In spite of the wealth of scholarship which informs the specialist, it still comes as a surprise to those not in the field of history that the pre-Enlightenment world was not enslaved by “irrational superstition” and that there is a reasonable and organic relationship between what is today regarded as “science” and many things which we have, however incorrectly, discarded as “pseudo-science.” Public Broadcasting specials no less than their cable counterparts leave most of the whiggish assumptions of the audience intact when they claim to present the “real story” behind Galileo, Newton, or the other “big names” of the Scientific Revolution. Those wishing to bridge the gap which separates the historian of science from popular assumptions about the history of science have faced the problem that there are few tools with which to accomplish this task. Books which are both accessible to a general audience and accurate are hard to find. Bruce Moran has written one, and it is a welcome addition to the classroom and the shelf. Distilling Knowledge is written by an established scholar in a plain and engaging style that keeps the reader’s attention. This book has an obvious application in survey courses in the history of science, but it is also an excellent book to recommend to the casual reader or the colleague across campus in the hard sciences who would like to know more about the history of science.
— Steven Matthews

Lawrence M. Principe
Distilling Knowledge will prove to be the most important and valuable teaching or general-reader text on this subject available. I am often asked by students, colleagues, and interested members of the public to recommend such a 'general reader' text which could introduce them satisfactorily to alchemy and early chemistry. But there is no text that I could possibly recommend - not, that is, until this one. Thanks to Bruce Moran for writing this book and making my life easier.
Pamela H. Smith
This is a book that fills a real gap in introductory literature on the Scientific Revolution and in the history of science. Bruce Moran provides a useful introduction to and overview of the history of chemistry in the early modern period. There is a good mix of attention to the practices of alchemy and chemistry as well as to the development of chemical theory. There is no other book like it.
Times Higher Education Supplement - Peter Atkins
In his accessible and absorbing book, [Moran] explores the intellectual framework of alchemy and seeks to identify the extent to which alchemy was a science and how it contributed positively to the scientific revolution...I can recommend this elegant book without hesitation to anyone who wishes to understand the practices and motivations of the alchemists as they sank over the horizon in the 16th and 17th centuries and the true chemists rose to take their place.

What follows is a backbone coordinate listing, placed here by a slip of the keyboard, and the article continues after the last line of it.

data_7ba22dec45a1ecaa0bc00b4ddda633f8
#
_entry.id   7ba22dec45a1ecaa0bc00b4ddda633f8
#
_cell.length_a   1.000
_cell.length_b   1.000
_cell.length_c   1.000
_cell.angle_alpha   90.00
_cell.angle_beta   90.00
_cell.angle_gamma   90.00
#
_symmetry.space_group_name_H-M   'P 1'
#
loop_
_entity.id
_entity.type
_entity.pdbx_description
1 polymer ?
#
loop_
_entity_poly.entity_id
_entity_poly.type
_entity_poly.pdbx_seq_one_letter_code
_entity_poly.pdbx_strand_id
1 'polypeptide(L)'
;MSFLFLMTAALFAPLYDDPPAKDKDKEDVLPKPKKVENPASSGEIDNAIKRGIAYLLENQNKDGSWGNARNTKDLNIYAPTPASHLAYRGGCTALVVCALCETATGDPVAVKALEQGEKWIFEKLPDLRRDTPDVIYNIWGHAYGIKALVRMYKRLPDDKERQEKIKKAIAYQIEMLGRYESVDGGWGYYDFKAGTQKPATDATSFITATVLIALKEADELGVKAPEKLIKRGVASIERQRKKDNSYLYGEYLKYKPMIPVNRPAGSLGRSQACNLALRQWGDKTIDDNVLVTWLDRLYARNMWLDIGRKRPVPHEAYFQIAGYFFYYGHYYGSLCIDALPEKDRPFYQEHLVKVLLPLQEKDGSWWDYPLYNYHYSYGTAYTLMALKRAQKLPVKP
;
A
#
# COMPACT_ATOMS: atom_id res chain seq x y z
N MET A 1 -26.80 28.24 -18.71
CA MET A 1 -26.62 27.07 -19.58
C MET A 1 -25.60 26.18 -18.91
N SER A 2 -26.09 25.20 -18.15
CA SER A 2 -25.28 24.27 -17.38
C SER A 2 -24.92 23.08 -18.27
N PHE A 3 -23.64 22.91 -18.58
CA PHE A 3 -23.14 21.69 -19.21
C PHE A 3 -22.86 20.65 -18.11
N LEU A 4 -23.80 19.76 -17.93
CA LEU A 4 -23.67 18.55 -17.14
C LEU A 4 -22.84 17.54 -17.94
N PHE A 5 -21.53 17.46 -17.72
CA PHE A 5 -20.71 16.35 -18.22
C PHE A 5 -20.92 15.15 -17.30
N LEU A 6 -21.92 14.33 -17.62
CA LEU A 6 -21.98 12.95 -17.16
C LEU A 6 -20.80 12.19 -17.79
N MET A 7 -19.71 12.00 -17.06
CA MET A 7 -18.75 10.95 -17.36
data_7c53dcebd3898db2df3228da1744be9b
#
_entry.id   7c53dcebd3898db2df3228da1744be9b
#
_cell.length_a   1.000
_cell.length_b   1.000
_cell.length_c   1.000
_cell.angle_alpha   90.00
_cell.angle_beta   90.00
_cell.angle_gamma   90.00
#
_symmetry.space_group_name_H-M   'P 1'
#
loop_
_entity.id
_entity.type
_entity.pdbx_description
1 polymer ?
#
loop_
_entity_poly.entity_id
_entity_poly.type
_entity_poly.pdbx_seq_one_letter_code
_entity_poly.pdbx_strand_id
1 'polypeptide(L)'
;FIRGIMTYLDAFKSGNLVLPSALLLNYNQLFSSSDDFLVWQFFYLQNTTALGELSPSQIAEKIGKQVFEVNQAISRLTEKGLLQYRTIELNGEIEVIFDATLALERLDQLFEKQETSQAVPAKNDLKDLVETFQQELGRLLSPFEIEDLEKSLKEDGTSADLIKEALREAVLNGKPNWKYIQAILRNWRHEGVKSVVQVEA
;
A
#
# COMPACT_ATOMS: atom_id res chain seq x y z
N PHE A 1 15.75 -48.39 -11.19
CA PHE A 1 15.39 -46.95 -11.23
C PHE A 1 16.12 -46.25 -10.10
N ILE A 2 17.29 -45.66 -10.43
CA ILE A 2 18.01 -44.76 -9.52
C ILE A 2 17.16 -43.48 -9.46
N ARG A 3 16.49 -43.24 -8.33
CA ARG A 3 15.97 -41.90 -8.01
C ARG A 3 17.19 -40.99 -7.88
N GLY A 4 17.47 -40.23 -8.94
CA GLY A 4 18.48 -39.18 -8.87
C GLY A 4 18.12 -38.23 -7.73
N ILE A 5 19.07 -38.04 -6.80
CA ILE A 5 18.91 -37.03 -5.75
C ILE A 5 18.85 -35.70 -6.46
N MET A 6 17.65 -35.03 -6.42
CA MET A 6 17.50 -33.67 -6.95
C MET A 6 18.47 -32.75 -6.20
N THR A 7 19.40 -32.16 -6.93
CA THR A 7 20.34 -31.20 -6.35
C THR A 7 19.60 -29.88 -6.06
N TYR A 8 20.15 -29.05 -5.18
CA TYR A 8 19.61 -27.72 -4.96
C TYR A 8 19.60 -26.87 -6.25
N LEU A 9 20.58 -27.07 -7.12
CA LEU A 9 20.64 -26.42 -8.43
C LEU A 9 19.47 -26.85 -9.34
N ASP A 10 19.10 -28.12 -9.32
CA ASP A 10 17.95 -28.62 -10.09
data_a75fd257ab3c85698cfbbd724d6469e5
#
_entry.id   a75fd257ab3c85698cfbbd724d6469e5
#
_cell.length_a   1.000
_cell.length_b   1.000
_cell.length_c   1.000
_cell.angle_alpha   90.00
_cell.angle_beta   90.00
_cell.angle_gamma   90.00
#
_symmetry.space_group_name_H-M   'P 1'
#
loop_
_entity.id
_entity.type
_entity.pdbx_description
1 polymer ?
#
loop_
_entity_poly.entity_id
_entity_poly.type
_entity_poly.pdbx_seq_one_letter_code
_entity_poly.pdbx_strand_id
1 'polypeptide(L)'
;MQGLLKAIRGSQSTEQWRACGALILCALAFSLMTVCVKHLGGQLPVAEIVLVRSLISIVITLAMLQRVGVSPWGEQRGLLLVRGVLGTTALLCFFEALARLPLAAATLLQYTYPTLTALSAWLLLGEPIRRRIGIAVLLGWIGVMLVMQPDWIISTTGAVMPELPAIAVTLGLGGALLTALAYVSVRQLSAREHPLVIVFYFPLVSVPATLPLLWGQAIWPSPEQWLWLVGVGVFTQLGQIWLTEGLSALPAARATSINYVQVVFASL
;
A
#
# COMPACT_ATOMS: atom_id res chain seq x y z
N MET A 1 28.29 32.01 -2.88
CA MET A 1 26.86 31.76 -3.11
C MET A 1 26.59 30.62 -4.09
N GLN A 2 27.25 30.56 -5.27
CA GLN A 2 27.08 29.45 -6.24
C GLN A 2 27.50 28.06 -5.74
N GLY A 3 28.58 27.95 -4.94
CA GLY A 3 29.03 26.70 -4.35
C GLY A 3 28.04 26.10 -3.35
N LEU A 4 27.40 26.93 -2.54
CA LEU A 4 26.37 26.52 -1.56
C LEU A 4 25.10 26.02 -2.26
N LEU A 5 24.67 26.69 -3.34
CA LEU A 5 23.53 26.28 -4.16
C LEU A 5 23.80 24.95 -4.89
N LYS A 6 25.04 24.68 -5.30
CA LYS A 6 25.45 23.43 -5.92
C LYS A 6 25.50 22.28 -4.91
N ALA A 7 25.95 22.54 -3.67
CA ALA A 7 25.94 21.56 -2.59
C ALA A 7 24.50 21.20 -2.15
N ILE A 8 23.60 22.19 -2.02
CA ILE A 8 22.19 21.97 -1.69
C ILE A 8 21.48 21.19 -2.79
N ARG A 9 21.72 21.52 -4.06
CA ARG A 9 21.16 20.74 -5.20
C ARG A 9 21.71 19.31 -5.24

American Historical Review - Lauren Kassell
I used to direct students looking for an introduction to the history of alchemy to Betty J. Teeter Dobbs's The Foundations of Newton's Alchemy: Or, The Hunting of the Greene Lyon...Now I will direct my students, and anyone else who asks me what alchemy is, to Bruce T. Moran's book. This compact volume provides a full and nuanced account of the history of alchemy from the medieval traditions of distillation to the Enlightenment definition of the discipline of chemistry...Precise, but never narrow, its scope includes artisanal knowledge and matter theory, and also encompasses medical and magical ideas and practices. This book is indispensable for anyone who studies or teaches the histories of early modern science and medicine.
BJHS - John Henry
Bruce T. Moran's Distilling Knowledge is an excellent short survey of its topic, and as such it superbly fills a real gap in the existing literature.
Sixteenth Century Journal - Steven Matthews
In spite of the wealth of scholarship which informs the specialist, it still comes as a surprise to those not in the field of history that the pre-Enlightenment world was not enslaved by “irrational superstition” and that there is a reasonable and organic relationship between what is today regarded as “science” and many things which we have, however incorrectly, discarded as “pseudo-science.” Public Broadcasting specials no less than their cable counterparts leave most of the whiggish assumptions of the audience intact when they claim to present the “real story” behind Galileo, Newton, or the other “big names” of the Scientific Revolution. Those wishing to bridge the gap which separates the historian of science from popular assumptions about the history of science have faced the problem that there are few tools with which to accomplish this task. Books which are both accessible to a general audience and accurate are hard to find. Bruce Moran has written one, and it is a welcome addition to the classroom and the shelf. Distilling Knowledge is written by an established scholar in a plain and engaging style that keeps the reader’s attention. This book has an obvious application in survey courses in the history of science, but it is also an excellent book to recommend to the casual reader or the colleague across campus in the hard sciences who would like to know more about the history of science.
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Product Details

Meet the Author

Bruce T. Moran is Professor of History, University of Nevada at Reno.
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Table of Contents

1 Doing alchemy 8
2 "That pleasing novelty" : alchemy in artisan and daily life 37
3 Paracelsus and the "Paracelsians" : natural relationships and separation as creation 67
4 Sites of learning and the language of chemistry 99
5 Alchemy, chemistry, and the technology of knowing 132
6 The reality of relationship 157
Conclusion : varieties of experience in reading the book of nature 182